Author max-Hawkins
1 Star
Updated Last
2 Years Ago
Started In
December 2020


High-Availability Shared Pipeline Engine

Hashpipe is a data processing pipeline engine that manages low-level resources to performantly handle data. Each Hashpipe pipeline is broken into a series of threads that share data with downstream threads via shared memory ring buffers (databuffers) whose access is controlled via semaphores. This package contains the base Hashpipe C-functionality (code here) from the Julia programming language. A Hashpipe pipeline can either be composed in a single language (either Julia or C) or be a mix of both.

Primary Topics to Understand

  • Status Buffers
  • Metadata about Hashpipe pipelines are stored in so-called status buffers. These are shared memory regions containing FITS-like keyword=value pairs of information (e.g. telescope name, databuf status, etc). Keys can be added to the status buffer in the same way that editing values of existing keys is done: lock the status buffer (to prevent multiple simultaneous edits), update/add the key=value pairs, and unlock the status buffer.

  • Databuffers
  • The main data that you process and are trying to efficiently manage are stored in data buffers. These are also shared memory regions that Hashpipe threads store and access data to/from. Databuffers are designed to be so-called ring buffers where once operation ends on the last unit of data in the databuffer, the next data to be operated on is the first unit of the databuffer. In this way, the beginning and end of the databuffer are 'connected' and form a ring. The atomic units of data are called blocks, and you as the user can determine how many and how large these blocks are.

  • Access Management (lock/unlock)
  • Since multiple threads/processes share the same data, there needs to be some access control mechanism. Hashpipe uses semaphores to do this, but there is a high-level user interface that abstracts the nitty-gritty details into simple lock/unlock functions for status buffers and wait free/filled functions for databuffers.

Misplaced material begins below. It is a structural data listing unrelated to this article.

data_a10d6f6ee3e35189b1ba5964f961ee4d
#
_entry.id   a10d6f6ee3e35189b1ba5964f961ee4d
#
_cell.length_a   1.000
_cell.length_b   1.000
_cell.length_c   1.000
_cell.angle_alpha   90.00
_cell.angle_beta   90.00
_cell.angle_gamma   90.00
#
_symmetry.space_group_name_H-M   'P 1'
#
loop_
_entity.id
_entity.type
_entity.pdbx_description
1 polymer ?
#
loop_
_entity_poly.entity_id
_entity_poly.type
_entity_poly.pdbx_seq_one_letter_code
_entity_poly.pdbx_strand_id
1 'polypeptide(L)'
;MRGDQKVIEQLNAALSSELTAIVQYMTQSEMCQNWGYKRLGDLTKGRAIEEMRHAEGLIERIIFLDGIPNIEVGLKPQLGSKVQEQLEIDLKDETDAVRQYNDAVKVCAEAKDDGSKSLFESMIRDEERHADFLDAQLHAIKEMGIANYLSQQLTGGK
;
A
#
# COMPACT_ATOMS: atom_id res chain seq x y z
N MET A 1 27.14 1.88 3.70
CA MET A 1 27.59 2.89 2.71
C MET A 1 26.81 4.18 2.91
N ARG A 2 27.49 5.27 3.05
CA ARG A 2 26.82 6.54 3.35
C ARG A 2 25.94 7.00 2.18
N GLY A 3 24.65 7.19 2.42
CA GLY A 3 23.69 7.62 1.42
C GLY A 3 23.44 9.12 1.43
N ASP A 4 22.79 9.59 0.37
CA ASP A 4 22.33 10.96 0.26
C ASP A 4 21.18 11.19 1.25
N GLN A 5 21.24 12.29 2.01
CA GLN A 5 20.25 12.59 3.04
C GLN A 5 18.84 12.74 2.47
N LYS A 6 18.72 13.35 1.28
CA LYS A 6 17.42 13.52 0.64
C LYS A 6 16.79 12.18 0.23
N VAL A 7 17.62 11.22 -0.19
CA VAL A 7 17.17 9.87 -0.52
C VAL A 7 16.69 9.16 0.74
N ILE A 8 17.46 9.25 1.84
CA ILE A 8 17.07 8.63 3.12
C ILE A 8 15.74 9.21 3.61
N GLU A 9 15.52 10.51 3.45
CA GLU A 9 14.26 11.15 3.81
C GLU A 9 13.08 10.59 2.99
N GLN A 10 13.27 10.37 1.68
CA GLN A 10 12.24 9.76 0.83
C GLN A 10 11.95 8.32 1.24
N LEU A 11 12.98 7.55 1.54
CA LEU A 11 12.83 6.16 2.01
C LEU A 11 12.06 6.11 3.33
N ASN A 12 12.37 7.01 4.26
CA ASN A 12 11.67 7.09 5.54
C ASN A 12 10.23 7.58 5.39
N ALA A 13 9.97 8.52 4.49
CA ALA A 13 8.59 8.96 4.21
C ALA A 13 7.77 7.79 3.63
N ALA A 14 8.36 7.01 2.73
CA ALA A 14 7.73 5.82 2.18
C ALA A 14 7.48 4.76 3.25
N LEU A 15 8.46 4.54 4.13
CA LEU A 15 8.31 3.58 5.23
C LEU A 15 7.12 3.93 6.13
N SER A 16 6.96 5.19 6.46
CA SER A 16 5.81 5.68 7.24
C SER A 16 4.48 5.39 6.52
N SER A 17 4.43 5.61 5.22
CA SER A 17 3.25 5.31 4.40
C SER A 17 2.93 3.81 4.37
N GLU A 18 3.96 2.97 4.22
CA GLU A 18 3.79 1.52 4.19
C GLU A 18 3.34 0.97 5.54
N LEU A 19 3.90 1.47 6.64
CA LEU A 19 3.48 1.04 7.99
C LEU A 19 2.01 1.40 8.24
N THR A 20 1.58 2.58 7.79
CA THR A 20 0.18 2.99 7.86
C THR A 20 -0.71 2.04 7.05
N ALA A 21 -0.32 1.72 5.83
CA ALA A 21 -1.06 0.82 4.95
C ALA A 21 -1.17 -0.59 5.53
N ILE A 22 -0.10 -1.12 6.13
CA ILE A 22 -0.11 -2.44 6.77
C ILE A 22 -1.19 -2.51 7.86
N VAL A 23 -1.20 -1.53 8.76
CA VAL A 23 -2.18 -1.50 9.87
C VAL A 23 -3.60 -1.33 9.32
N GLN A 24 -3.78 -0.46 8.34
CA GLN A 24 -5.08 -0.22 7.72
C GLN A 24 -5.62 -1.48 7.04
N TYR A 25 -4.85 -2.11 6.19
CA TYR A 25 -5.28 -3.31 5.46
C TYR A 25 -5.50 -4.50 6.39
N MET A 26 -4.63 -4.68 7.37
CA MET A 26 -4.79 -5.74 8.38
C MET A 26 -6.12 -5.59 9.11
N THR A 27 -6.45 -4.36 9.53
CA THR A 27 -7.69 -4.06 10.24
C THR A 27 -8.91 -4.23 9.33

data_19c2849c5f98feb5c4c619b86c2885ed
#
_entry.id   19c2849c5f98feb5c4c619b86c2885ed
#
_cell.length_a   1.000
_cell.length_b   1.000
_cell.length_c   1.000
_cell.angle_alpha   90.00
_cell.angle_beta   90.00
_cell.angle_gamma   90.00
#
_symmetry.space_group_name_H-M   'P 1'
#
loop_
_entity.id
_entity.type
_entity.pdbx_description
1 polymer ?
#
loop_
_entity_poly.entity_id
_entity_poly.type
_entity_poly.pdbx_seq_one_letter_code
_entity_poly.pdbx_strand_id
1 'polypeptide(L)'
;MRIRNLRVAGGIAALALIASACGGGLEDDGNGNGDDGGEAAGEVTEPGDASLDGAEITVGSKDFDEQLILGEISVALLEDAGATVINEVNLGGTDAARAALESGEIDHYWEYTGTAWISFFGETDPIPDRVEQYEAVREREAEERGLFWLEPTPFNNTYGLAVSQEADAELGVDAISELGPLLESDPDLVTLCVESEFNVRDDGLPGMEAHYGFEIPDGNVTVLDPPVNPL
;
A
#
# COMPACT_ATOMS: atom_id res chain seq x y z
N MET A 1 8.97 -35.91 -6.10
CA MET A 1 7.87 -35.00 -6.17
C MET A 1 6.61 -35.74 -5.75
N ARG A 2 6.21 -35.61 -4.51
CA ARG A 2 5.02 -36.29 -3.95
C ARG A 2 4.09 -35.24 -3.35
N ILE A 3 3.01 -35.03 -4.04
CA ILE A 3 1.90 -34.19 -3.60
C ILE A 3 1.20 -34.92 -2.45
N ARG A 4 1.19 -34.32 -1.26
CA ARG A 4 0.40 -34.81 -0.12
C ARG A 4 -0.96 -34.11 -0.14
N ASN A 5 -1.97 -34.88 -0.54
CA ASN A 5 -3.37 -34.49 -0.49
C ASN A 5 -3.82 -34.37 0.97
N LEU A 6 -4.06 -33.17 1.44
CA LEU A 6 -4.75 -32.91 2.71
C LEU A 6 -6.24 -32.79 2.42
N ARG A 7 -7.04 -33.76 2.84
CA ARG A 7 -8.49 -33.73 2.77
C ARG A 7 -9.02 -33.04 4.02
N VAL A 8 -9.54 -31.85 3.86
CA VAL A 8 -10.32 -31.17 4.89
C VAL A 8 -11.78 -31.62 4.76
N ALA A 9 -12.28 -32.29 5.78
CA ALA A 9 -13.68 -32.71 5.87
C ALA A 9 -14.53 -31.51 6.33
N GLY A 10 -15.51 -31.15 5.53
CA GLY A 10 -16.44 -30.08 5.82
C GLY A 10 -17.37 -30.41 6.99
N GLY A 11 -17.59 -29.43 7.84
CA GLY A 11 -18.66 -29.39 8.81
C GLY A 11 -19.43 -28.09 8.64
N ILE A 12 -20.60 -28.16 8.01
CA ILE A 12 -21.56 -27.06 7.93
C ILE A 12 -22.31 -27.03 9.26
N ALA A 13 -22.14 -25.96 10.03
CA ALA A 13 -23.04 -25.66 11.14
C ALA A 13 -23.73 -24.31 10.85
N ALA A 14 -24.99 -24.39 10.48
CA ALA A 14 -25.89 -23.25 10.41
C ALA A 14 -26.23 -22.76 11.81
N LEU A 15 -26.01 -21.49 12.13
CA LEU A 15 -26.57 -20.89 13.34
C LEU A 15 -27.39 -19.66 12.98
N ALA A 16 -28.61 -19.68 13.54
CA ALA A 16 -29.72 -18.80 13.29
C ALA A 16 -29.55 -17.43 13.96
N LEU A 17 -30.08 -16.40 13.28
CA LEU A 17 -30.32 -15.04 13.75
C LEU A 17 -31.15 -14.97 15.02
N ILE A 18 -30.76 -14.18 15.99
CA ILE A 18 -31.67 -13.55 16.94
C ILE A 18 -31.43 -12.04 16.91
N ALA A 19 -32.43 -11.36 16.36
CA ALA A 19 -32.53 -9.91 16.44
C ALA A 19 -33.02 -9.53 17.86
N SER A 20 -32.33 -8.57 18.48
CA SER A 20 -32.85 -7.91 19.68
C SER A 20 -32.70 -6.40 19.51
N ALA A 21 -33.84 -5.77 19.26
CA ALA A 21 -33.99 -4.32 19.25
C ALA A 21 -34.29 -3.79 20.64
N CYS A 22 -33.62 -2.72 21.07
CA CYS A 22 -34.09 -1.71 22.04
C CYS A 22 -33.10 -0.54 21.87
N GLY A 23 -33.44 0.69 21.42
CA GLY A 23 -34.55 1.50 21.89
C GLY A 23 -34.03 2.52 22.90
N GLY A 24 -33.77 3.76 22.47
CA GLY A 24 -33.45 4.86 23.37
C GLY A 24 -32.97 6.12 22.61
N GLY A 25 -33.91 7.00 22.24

The code below shows an example of what this process would look like for a status buffer. The three updates to the status buffer are all 'wrapped' in a safe function??? that handles the locking and unlocking for you.

    Hashpipe.status_buf_lock_unlock(Ref(thread.status)) do
        Hashpipe.update_status(thread.status, "SRHSTAT", "Waiting");
        Hashpipe.update_status(thread.status, "SRHBLKIN", thread.input_block_id);
        Hashpipe.update_status(thread.status, "SRHBKOUT", thread.output_block_id);

    Below is an example of databuffer access management. Note that this is a bit different than status buffers because

    # Busy loop to wait for filled databuffer block
    while (rv=Hashpipe.databuf_wait_filled(thread.input_db_p, thread.input_block_id)) != Hashpipe.HASHPIPE_OK
        if rv==HASHPIPE_TIMEOUT
            @warn "Search thread ($(thread.searchAlgoName)) timeout waiting for filled block"
            @error "Search thread ($(thread.searchAlgoName)) error waiting for filled databuf - Error: $rv"
    # Process data here...
    # Set databuffer block to free
    Hashpipe.databuf_set_free(thread.output_db_p, thread.input_block_id)


  • Since Hashpipe data is managed via semaphores, the Linux command-line tool ipcs (inter-process communication status) can be very helpful at times.
  • Similarly, ipcrm can be used to remove those shown IPC resources.


A common use-case would be to have C-level Hashpipe threads preprocess network packets into a standard, astronomy-friendly data format. From there, Julia threads would execute the high-level data processing required. Here is what the Julia code for this scenario would look like assuming the C-level Hashpipe threads are already setup with the

julia code here